He said many camps would operate with fewer children, if allowed, to increase health and safety protocols and the state would need to help organizations with limited liability. Emond said before the pandemic, there were 788 daycare centers open and now there are 243 with 2,400 workers providing care for children of families whose parents are essential workers.
There are thousands of day camps in the state waiting on guidance, he said. Also, there are 85 overnight camps that serve about 40,000 campers and have staff levels of 8,000. Emond said camp and daycare providers are waiting for guidelines from the CDC which are expected May 4 but it is expected there will be a reduced density of campers, likely shortened seasons, and counselors would have to stay on the campgrounds for the entire summer.
Overall, he said, he is hearing from parents who are counting on there being camp and other services for their children this summer, rather than hearing from people who don’t want to send their kids to camp. “All camps will have to work at a limited capacity,” Emond said.
There will be no magazines to read at the hair salon. You will need to wear a mask while your hair is cut and don’t forget to bring your own pen, as you won’t be offered one at check-out. These are some of the recommendations the cosmetology industry put forward to the committee, based in part on federal health guidelines the industry already adheres to.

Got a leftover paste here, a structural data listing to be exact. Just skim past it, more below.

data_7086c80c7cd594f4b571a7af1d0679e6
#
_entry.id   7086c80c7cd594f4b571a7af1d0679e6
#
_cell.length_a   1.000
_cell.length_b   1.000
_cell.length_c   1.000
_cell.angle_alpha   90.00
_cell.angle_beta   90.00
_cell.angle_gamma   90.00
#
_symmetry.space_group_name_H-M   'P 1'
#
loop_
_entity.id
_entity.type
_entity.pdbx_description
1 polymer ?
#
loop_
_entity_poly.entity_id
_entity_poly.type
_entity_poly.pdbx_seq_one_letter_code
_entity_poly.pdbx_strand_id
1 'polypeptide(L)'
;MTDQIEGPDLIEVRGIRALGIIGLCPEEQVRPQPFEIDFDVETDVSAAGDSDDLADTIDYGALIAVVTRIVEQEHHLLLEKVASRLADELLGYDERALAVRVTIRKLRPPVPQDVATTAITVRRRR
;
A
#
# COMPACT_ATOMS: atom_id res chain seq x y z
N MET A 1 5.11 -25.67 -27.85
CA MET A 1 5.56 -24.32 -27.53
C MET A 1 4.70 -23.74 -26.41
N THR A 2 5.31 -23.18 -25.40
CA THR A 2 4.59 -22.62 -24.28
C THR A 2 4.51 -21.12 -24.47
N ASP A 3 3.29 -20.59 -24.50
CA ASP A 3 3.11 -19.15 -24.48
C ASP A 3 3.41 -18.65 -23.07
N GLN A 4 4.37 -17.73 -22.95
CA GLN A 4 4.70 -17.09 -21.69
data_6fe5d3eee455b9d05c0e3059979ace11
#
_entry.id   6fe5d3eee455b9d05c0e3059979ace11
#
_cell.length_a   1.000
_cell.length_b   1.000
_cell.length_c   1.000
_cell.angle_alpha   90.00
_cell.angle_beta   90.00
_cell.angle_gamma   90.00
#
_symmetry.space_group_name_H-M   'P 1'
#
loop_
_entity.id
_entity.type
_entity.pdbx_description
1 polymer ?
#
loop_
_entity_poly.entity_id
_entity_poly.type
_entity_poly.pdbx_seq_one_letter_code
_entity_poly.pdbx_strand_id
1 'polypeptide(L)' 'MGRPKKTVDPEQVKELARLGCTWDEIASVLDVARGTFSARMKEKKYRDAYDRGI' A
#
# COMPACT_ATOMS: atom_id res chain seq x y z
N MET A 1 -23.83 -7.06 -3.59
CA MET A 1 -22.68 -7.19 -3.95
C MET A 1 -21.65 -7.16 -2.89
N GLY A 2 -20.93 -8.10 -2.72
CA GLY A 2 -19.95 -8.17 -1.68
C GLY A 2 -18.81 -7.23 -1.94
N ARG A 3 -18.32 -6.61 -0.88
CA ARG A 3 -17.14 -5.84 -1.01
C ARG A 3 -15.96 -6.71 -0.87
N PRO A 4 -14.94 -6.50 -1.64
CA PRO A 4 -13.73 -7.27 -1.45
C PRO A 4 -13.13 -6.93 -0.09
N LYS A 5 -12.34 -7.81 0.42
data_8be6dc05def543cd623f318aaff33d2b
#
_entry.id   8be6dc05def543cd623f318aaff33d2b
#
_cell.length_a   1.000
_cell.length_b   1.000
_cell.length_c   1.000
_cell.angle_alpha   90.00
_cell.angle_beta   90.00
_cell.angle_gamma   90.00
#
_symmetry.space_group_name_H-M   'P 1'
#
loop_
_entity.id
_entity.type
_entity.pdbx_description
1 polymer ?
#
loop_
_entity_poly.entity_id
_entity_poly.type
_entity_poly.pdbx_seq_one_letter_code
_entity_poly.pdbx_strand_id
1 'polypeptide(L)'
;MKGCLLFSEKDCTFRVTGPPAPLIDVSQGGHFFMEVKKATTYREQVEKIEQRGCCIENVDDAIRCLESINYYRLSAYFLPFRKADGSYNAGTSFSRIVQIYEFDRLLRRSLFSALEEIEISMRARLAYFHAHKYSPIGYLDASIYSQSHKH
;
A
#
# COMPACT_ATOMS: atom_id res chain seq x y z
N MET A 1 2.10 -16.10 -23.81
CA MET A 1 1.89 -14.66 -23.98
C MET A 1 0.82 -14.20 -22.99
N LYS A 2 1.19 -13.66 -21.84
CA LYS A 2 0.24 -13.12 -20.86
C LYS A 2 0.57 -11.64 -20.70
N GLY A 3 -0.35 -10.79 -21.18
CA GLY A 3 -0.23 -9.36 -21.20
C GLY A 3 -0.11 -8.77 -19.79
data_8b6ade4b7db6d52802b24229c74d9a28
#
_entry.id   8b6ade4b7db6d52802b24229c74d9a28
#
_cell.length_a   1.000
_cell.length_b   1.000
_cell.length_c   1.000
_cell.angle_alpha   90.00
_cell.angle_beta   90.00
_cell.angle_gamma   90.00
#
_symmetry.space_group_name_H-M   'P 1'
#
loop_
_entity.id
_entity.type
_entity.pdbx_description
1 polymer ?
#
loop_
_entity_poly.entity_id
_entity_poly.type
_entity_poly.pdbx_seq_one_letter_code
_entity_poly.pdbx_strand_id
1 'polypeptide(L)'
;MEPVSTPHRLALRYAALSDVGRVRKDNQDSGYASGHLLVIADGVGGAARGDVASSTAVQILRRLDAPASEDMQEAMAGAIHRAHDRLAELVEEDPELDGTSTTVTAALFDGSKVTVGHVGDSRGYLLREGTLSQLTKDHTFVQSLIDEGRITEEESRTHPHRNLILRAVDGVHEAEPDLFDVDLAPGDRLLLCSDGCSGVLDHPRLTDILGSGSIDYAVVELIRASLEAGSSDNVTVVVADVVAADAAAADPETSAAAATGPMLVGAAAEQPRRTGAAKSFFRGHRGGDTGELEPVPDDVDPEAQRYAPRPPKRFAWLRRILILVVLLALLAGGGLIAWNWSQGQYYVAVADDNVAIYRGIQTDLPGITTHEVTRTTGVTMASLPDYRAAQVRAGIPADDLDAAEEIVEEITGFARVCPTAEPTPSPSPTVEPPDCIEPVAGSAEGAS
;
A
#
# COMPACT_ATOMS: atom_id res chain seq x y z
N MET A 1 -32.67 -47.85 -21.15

Pam New, of the New Hampshire Cosmetology Association, made the presentation on changes to re-open during the pandemic. She suggested both the hair cutter and the customer wear facial coverings during the appointment.
“Once a customer has had their service done, the cutting chair will be disinfected and sanitized. The cape they were wearing, removed, and replaced…When a customer is cashing out and rescheduling, they must use their own pens and the counter.”
And no more than 10 people in a room at one time, all practicing social distancing.
“We’re in a different time right now,” and we must accommodate to keep the customer and the workers safe, New said.
Individuals should be careful not to touch their eyes, nose, and mouth when removing their face covering and wash and sanitize gloves immediately after removing the mask,” it read. To be honest, she said, some stylists, not hers, are going into people’s houses to cut hair which is unsafe.
She wondered why, if animal groomers were considered essential, hairdressers were not. The committee will meet again on Wednesday.